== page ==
Gerry Stimson, chair of the NNA, writes: “Snus is a popular and effective harm reduction product. But the sale of snus is banned in the EU, except in Sweden. The TPD was bad for e-cigarettes, but worse for snus. The EU continued with the ban despite huge evidence for the safety and impact of snus, and despite the overwhelming view of consumers who told the EC that the snus ban should be lifted.”
In his press release, Stimson lays out the simple facts that snus is a popular and effective harm reduction product, and that it has driven Sweden and Norway to achieve the lowest rates of lung cancer in Europe.
“We will tell the court that the ban is harmful to health and that UK smokers deserve a better deal – the snus ban kills,” Gerry continues. “Everyone was taken by surprise by the way millions of smokers flocked to e-cigarettes to help them cut down or stop smoking. Yet nine million people in the UK continue to smoke and proven alternatives like snus should be available to help those who want to switch away from cigarettes. When smokers have the widest possible choice of reduced risk products it increases the likelihood of their finding an option that works for them.”
The legal case will first be put to the UK High Court on Thursday 26th January. Should the judges agree there is a case to answer, the matter will be referred to the European Court of Justice.
The NNA’s view reflects the weight of consumer opinion in the EU that is overwhelmingly in favour of lifting the ban on snus: according to evidence from the European Commission itself some 83% of the 70,925 who responded to the consultation on the Tobacco Products Directive wanted the ban removed.
NNA's Facts About Snus
Is snus an appropriate and acceptable harm reduction product?
Snus fulfils the criteria for a tobacco harm reduction product. It is a low risk way of using nicotine and delivers acceptable doses to those who use it. In countries in which it is allowed it is popular and has contributed to declines in smoking and smoking related diseases.
What is snus?
Snus is a moist, smokeless powdered tobacco. It is sold as a loose powder or pre-packaged in a small sachet (a bit like a mini tea bag). It contains ground tobacco, salt and may contain food-grade smoke aroma flavourings, such as citrus, bergamot, juniper, herb or floral flavours. Most Scandinavian snus is produced in Sweden where it is regulated as food under the Swedish Food Act. The nicotine content varies among brands.
How does snus differ from other oral tobaccos?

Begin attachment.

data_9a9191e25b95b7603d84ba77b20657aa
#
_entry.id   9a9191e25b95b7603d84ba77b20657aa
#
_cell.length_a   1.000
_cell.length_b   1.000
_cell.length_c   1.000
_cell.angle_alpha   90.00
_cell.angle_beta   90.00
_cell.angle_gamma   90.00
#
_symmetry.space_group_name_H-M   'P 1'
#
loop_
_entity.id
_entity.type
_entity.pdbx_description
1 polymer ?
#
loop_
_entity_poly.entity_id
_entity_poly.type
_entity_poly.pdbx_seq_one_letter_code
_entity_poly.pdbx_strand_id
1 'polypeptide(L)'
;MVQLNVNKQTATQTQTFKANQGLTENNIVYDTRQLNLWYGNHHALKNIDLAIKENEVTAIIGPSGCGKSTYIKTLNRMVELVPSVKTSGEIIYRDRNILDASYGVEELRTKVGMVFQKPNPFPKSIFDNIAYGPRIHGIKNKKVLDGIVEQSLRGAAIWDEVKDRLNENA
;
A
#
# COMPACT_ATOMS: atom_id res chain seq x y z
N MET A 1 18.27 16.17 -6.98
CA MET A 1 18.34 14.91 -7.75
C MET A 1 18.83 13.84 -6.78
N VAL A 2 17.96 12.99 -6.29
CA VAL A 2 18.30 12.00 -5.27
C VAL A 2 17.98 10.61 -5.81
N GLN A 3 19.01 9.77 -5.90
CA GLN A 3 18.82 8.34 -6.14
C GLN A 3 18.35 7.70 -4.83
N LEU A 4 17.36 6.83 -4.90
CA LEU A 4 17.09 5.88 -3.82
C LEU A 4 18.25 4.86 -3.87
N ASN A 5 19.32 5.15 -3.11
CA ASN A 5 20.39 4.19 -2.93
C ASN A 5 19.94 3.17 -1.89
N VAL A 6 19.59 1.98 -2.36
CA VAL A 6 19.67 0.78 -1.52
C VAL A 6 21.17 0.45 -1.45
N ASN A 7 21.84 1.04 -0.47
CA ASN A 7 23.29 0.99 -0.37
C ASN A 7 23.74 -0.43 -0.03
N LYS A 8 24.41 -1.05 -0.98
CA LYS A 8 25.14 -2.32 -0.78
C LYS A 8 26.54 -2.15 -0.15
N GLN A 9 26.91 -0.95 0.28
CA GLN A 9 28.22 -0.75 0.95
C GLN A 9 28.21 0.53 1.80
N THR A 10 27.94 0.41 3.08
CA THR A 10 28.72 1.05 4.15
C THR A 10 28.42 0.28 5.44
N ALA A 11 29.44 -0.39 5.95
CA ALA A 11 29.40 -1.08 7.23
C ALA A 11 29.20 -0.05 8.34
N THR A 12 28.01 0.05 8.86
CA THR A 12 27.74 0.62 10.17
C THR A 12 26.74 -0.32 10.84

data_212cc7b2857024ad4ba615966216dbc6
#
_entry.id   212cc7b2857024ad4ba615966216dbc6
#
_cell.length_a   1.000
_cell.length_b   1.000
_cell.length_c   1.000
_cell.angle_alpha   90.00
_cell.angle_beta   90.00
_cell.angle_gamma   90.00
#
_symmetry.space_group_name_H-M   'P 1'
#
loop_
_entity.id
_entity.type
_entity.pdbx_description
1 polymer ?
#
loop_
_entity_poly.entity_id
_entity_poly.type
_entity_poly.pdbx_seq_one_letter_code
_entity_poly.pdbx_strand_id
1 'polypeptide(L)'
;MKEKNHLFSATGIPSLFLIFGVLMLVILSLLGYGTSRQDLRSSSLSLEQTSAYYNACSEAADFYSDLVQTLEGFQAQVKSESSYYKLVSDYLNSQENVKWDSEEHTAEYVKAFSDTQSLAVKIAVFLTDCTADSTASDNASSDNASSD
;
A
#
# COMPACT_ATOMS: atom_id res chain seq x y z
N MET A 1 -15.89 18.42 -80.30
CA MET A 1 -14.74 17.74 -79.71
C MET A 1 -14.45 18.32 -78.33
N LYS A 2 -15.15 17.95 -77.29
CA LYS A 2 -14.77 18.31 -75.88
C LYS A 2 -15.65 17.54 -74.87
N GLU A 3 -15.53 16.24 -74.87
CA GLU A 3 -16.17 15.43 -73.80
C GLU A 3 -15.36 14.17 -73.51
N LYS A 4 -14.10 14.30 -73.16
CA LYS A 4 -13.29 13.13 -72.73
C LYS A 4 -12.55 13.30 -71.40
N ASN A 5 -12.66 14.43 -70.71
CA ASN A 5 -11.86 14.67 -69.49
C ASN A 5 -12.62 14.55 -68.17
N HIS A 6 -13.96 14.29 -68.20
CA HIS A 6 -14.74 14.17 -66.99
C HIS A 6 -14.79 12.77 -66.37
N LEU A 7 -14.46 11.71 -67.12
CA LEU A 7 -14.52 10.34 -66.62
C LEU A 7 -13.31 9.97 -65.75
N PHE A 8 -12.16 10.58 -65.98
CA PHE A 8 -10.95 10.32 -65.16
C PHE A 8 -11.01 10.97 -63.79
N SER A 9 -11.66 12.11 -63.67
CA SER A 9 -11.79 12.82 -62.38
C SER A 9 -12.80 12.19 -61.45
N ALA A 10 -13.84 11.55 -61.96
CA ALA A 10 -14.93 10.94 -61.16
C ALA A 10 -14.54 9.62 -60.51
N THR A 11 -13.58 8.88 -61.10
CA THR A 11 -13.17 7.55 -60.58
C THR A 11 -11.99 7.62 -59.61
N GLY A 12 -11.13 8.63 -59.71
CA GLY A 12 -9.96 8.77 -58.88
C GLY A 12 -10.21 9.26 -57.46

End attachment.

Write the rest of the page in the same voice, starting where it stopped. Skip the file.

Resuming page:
Snus is a smokeless tobacco. Unlike some other smokeless tobacco types, Swedish snus is not fermented and is pasteurised, which inhibits the growth of bacteria that help the formation of tobacco-specific nitrosamines (an important group of carcinogens in tobacco products). Snus is refrigerated in order to inhibit the growth of toxins.
How is snus used?
Snus is placed between the upper lip and gum. The nicotine is released into the saliva, with the rate of release affected by the amount of saliva. New users experiment (titrate) to find the best rate of nicotine release. http://www.wikihow.com/Use-Snus
Is there a quality standard for snus?
The Gothiatek standard, a voluntary quality standard for snus products, has been introduced. This has maximum levels for constituents, including nitrosamines, metals, nitrite, agrochemicals, mycotoxins and aldehydes.
Is snus safe and are there any long-term health effects?
Recent reviews suggest that snus is considered by scientists as 95%, and possibly closer to 99%, less risky than smoking.
Snus poses no respiratory risk. Respiratory diseases, predominantly lung cancer, chronic obstructive pulmonary disease (COPD) and pneumonia account for 46% of deaths due to smoking, according to the Scientific Committee on Emerging and Newly Identified Health Risks, 2008.
Individual studies can produce contradictory findings so evidence must be sought from overviews of key studies and pooled results. A recent systematic review and meta-analysis examined the evidence relating to snus and health across six major Swedish, Norwegian, Danish and Finnish studies, up to 2010. This concludes that the evidence provides scant support for any major adverse health effects of snus: snus is not associated with cancers of the oropharynx, oesophagus, pancreas, or heart disease or strokes. The author concludes that compared with smoking snus poses about 1% of the risk of cancer or cardiovascular disease. https://www.ncbi.nlm.nih.gov/pubmed/21163315
Snus and lung cancer in Sweden